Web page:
As the cover says, from Boot Camp to Vietnam, which just about covers it.
There is an interesting blog with the background on this cartoon book. I feel quite lucky to have stumbled upon it, as usually I have no idea how the cartoon came into being. From that blog, we have the following:
“The story behind this paperback: While stationed on Okinawa in 1955-56-57, I was the staff cartoonist for ” THE TRIAD ” . . . The official newspaper of The Third Marine Division, a very proud battle group of profane warriors who’d earned respect due to their herioc adventures during the Second World War in the “taking” of Okinawa and many other South Pacific islands including Iwo Jima.My job as cartoonist for the newspaper was like my ” second ” job . . . my first job was as a Fire-Direction-Center guy for A battery of 105 Howitzers . . . I was in Headquarters & Service Battery, 2nd Battalion, 12th Marine Regiment, 3rd Marine Division . . .Later in 1956 I was transferred to Headquarters, 3rd Marine Division and moved across the island of Okinawa to Camp Tengan and worked directly for Col. Edwin Pollock in G-3 Intelligence. My primary job was to prepare Secret and Top Secret briefing charts for the Colonel and I’ve got to say, it was a nice “cushy” job. ( The Colonel called me by my first name, I wouldn’t have believed it if someone would have told me back then . . . that a Colonel would call you by your first name. ) This was the only time in my tour of four years that this ever happened ! ) By then I was a Corporal and every time a Sergeant would come up to me to assign me to a work detail, I would always say, like a knee-jerk type answer: ” Sorry, Sarge, I’ve got to finish up these charts I’m working on for the Colonel . . . Those words were like magic . . . I wasn’t really lying . . I was ALWAYS working on some charts for the Colonel . . . Anyway, one day I get a phone call from a man named John Servaites, who was an American civilian on the island who owned a printing company, The Star-News Printing Company, which happened to print several newspapers on the island including The TRIAD, The 3rd Marine Division newspaper . . . I was doing a regular panel called PVT. ZILCH for The Triad and it was his idea to print the book, to be sold for a buck at Marine bases on the island . . . I said sure and the book made me about $200.00 . . . Later, Chas. Tuttle Publishing Co. ( With offices in Rutland Vermont and Tokyo, Japan ), saw the little book and approached me to do a new book, “Zilch ” and about a year later they asked me to do another brand new one called ” More Zilch” . . . The paperbacks were to be sold throughout the far east in Post Exchange stores and military Commisaries . . . both books made about 5 to 600 bucks . . . that was all . .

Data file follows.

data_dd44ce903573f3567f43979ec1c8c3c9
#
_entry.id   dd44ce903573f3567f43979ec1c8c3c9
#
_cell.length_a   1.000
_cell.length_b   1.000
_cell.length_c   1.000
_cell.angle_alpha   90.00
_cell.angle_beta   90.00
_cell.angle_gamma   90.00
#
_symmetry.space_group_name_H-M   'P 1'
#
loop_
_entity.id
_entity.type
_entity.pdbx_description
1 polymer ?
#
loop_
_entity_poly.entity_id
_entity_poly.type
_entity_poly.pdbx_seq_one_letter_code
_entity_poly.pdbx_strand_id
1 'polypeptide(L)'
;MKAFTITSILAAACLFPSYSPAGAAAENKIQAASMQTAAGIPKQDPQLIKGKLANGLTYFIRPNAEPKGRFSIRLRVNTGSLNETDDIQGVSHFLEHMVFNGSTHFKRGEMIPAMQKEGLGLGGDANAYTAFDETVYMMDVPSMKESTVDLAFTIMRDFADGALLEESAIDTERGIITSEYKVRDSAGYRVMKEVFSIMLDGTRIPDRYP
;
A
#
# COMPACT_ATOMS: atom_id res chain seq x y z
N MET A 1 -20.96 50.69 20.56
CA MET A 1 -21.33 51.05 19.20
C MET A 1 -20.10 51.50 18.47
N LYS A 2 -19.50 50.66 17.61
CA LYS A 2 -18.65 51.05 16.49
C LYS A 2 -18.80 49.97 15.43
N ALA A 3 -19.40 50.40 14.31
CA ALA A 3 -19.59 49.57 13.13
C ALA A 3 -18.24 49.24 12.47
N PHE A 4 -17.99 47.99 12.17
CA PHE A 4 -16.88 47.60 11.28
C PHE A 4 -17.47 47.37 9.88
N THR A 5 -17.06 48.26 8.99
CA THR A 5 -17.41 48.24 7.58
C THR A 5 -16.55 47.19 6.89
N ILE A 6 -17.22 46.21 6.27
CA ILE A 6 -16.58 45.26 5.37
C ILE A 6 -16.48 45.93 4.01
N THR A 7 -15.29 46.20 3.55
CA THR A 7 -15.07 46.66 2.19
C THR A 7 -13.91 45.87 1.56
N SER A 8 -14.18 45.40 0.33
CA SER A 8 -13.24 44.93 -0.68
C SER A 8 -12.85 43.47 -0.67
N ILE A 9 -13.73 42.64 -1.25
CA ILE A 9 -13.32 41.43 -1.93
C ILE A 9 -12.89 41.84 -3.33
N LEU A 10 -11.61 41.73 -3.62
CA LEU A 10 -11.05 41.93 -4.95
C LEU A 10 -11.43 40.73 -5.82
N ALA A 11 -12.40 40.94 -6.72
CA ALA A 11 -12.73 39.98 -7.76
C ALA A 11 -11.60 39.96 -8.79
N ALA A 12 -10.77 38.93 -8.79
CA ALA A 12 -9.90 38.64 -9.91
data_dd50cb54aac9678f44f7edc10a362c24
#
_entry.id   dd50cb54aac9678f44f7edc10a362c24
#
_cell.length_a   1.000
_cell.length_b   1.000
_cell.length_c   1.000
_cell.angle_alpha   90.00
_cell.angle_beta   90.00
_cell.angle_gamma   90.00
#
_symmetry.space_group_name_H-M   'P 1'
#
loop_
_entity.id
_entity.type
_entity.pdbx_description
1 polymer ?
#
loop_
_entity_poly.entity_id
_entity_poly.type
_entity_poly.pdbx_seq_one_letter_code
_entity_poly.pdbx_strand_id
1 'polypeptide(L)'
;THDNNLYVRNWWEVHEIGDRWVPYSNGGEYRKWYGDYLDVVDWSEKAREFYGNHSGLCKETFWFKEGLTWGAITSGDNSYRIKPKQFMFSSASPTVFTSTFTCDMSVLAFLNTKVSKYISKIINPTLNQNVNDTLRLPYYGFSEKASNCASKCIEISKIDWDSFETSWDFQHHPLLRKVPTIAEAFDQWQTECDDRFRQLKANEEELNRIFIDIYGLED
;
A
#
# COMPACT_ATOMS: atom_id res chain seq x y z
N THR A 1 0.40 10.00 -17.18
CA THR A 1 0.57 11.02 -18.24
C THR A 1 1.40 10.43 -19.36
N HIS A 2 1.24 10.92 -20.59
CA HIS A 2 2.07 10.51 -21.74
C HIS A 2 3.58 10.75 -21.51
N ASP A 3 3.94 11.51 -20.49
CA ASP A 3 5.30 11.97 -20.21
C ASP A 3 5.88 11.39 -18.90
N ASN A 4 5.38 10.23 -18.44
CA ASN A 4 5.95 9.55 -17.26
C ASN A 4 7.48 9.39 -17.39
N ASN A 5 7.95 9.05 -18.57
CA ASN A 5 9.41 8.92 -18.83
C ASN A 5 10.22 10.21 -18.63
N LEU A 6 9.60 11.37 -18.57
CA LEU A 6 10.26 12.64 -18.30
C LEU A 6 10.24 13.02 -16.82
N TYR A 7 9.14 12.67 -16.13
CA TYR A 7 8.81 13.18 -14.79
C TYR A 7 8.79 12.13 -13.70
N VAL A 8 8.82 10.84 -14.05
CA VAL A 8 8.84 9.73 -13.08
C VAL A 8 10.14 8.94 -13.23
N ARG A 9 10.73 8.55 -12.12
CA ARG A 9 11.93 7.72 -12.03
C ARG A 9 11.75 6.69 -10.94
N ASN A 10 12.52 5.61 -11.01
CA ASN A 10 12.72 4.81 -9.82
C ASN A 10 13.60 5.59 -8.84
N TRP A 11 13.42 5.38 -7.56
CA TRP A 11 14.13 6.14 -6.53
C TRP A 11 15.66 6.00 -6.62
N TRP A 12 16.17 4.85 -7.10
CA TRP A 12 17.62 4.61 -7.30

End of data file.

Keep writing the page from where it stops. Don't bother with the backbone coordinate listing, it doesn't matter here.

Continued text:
The Charles Tuttle Publishing Company is, (was) an interesting company. I remember seeing their books in Hawaii in the 1960s. There was a certain look and feel to them. From Wikipedia, we have, “Publisher and book dealer Charles E. Tuttle (1915–1993) founded the company in 1948 in Tokyo, Japan, with the aim of publishing “books to span the East and West.” It was the 31st corporation approved by the occupying Allied administration. In its first year of operation, the company imported and distributed US paperback publications to the occupying forces, and the next year, it released its first publication. From 1951, it published many books on the Japanese language, arts, and culture, as well as translations of Japanese works into the English language.”
Delgado continues to produce cartoons. He has his own blog. From which the following is excerpted. “I love cartoons about bums, tramps, hoboes, or hobos . . . . but NOT homeless people . . . there is not anything funny about the homeless . . . BUT, BUT, all the rest are fair game . . . oh-h the ambiguity of words . . political correctness . . . it takes all the fun out of it.”